Today, Nigerians hold that Lamorde and his EFCC leadership are so very scared of the now famous Buhari tempest ravaging public offices and their holders that it suddenly woke up from slumber and began to do the needful. No doubt, there must be a time and season for everything. And in the case of Lamorde’s EFCC, this is the time and season to work, may be.
But even at that, methinks that the suddenness and jet speed with which the Commission is currently going about its job will not endure. It will not last long. It may die a sudden death because, the obvious breath-taking tempo with which it is going about it all would cause EFCC to gasp and then, stop to catch some air; by which time, its many high-profile alleged fraudsters being horded to the courts would have perfected their exit strategies. Thus, like their forerunners in alleged graft crimes, they could eventually get off the hook via some funny plea bargains, jumping bail or getting continuous adjournments that could rubbish the very essence of arraigning them in the first place.
On the foregoing note, I join many who wonder why EFCC’s new crusade appears to be directed at former leaders of the opposition Peoples Democratic Party, PDP. What happens to the likes of immediate past Rivers state governor, Rotimi Amaechi and former Lagos state governor, Ahmed Bola Tinubu and many of their cohorts who many observers swear must have interesting issues to resolve with the Commission? There are insinuations to the effect that the apparent non-prosecution of the Amaechis and Tinubus of this country for reasons best known to Lamorde’s EFCC must be self-serving; and it further underscores the fear that Lamorde’s men have embarked on its current razzmatazz to present a picture of effectiveness and avoid the telling effect of the ongoing Buhari tsunami. The typical Warri boy calls it Initial Gra Gra, IGG.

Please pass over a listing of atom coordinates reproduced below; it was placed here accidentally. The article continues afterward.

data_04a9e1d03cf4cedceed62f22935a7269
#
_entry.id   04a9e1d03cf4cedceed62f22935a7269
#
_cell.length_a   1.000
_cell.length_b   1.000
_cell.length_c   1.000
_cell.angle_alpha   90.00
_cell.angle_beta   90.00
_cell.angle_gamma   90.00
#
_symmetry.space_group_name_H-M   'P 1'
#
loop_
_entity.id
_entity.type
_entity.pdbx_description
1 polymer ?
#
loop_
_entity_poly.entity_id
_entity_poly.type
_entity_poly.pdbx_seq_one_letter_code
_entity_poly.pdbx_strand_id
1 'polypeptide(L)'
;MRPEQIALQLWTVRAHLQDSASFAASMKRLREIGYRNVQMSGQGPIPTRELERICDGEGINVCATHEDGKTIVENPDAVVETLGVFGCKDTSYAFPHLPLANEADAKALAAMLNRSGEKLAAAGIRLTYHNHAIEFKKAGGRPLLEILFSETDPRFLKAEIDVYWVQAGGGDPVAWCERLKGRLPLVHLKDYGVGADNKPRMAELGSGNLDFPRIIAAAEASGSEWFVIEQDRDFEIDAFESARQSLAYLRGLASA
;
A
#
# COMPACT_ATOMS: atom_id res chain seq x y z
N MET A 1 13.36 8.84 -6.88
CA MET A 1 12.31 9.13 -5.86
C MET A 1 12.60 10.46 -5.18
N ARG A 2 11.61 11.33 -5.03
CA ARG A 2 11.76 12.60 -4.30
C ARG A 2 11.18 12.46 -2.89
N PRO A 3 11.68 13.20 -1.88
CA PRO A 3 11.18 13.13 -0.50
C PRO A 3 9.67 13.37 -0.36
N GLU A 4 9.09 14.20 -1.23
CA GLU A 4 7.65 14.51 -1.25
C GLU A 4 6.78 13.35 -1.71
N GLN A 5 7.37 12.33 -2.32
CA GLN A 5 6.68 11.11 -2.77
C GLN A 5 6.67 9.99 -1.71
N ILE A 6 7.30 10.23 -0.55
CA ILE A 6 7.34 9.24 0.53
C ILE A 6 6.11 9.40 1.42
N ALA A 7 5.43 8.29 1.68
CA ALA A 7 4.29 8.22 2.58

If this is true, it is convenient to define the Commission’s new form as very cosmetic and plastic. It reminds one of the Biblical call that unless a man be born again of water and the Holy Ghost, he cannot enter into the Kingdom of God.
In this case, while the Commission is born-again in its renewed spate of arrests of alleged fraudsters, one can posit that it is only born again of water. Until the EFCC begin to arraign today’s untouchables who stole our collective tomorrow when they were in public office yesterday, no matter their status in the society and bring them to justice which must be seen to be done unlike the days of yore, it cannot be said to born again of the Holy Ghost. Bottomline is that the current EFCC crusade, inspite of the zeal of its leadership and hype it gets in the media do not qualify it to enter into the Kingdom of God; and neither will it placate the Buhari tempest that appears to be blowing from the real inside of Aso Rock Presidential Villa. What is worth doing at all, is worth doing well!